Harvard and Yale students can now spend their study breaks playing with "loaner puppies" as part of the schools' dog therapy programs.
At Harvard, stressed-out students can reserve 30-minute sessions with Cooper, a Shih Tzu who visits Harvard Medical School’s Library two days a week. Yale now has two dogs on campus: Finn and Monty. Monty is so popular with students that during the year, he had a wait list of students hoping to spend some time some quality time with him.
Ivy League universities aren't the only ones offering dog therapy programs, however. Schools like Kent State University, who created a Dogs on Campus program to help students deal with separation anxiety, and the veterinary medicine colleges at Tufts University and Virginia Tech have also started dog therapy programs in an effort to benefit students.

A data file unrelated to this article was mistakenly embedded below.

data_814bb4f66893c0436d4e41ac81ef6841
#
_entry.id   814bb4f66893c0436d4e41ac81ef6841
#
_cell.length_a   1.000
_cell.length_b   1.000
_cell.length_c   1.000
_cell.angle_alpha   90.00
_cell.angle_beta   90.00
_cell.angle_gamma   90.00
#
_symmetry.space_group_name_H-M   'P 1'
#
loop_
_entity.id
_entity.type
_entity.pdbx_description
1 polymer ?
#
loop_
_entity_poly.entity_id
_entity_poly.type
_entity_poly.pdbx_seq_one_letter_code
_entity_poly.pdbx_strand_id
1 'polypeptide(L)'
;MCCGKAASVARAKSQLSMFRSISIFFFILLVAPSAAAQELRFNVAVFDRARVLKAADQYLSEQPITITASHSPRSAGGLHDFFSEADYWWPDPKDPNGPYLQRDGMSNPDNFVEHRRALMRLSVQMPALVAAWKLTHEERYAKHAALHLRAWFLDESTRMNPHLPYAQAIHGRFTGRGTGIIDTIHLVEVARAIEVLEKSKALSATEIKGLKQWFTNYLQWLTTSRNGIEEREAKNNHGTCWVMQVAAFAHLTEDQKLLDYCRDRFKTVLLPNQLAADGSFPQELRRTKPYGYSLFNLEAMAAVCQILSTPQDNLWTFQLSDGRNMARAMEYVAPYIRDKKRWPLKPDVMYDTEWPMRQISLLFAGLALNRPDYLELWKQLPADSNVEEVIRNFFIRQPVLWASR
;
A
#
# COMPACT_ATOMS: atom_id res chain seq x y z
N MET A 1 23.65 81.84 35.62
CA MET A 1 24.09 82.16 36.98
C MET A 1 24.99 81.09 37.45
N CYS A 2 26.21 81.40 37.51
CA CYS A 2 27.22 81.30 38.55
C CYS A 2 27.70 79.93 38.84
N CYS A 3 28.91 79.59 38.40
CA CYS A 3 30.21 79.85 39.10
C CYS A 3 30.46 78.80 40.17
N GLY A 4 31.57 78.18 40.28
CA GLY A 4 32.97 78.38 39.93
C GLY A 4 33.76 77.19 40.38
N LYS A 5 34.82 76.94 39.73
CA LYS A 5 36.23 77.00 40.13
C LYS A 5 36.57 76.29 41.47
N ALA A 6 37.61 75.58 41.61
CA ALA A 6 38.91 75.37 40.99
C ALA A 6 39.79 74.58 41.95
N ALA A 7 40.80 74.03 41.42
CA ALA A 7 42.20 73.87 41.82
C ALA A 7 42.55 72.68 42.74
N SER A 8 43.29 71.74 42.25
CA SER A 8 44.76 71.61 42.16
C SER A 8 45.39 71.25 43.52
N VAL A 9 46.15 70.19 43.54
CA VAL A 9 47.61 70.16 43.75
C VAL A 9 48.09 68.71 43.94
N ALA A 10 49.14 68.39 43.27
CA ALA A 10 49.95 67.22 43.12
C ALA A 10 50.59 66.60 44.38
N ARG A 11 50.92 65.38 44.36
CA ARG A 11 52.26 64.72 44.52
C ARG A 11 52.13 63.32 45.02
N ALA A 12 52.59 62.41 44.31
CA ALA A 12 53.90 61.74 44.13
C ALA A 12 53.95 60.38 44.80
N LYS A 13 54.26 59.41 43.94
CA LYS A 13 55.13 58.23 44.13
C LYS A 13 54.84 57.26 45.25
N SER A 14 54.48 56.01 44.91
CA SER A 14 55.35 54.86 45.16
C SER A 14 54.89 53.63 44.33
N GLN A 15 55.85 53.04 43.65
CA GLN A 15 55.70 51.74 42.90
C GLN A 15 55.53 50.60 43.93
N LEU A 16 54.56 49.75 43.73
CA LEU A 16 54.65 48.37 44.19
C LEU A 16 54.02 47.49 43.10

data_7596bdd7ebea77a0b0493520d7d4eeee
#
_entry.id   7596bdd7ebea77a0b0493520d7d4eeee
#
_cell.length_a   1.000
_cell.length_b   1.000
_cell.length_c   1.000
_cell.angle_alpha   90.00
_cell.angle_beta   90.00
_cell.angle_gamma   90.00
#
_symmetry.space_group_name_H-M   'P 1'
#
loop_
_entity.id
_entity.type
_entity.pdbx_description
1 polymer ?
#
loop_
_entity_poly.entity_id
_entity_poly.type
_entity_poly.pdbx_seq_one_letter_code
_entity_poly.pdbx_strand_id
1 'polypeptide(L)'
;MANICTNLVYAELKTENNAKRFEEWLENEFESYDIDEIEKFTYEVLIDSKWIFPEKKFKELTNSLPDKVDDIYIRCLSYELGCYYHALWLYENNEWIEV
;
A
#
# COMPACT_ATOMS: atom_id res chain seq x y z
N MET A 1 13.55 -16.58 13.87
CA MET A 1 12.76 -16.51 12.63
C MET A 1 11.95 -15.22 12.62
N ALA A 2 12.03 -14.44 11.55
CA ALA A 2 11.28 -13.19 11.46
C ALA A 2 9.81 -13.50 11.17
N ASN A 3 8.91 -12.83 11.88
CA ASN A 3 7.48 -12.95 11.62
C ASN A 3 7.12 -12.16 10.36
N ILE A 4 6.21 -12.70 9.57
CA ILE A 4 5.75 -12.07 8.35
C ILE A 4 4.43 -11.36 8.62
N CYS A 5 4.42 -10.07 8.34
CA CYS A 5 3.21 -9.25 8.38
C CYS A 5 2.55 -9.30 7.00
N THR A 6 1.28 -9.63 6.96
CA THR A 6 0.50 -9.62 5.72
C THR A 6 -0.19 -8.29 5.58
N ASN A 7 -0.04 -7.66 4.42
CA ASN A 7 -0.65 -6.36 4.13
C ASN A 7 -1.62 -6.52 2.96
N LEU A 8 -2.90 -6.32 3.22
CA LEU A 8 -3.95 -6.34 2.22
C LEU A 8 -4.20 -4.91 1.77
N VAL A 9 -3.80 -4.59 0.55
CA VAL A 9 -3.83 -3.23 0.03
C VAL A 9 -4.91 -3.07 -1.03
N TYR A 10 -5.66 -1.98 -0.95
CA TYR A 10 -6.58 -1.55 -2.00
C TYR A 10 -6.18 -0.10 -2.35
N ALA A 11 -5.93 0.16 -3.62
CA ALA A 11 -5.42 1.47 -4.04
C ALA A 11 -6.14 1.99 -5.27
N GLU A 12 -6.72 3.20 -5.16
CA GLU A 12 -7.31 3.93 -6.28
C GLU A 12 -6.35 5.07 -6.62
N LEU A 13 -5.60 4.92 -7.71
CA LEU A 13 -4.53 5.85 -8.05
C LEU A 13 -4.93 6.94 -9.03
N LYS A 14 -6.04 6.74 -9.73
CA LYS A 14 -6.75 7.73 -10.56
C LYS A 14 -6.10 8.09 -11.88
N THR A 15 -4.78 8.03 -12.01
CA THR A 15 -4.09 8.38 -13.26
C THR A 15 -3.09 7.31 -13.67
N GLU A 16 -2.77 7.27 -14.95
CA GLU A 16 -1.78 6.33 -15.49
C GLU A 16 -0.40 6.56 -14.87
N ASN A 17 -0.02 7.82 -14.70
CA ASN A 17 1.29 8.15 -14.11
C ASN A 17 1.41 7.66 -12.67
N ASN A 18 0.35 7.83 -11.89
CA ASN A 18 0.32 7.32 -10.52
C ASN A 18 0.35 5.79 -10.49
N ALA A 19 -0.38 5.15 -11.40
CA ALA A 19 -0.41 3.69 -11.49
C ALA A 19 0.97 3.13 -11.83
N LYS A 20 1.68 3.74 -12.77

According to an essay written in the research journal College & Undergraduate Libraries, "college students face many of the same issues as the elderly, such as living away from home, often leaving pets behind and adjusting to an impersonal institution." In addition, "studies have shown that interacting with an unknown dog reduced blood pressure, lowered anxiety, and reduced self-reported depression among college students.”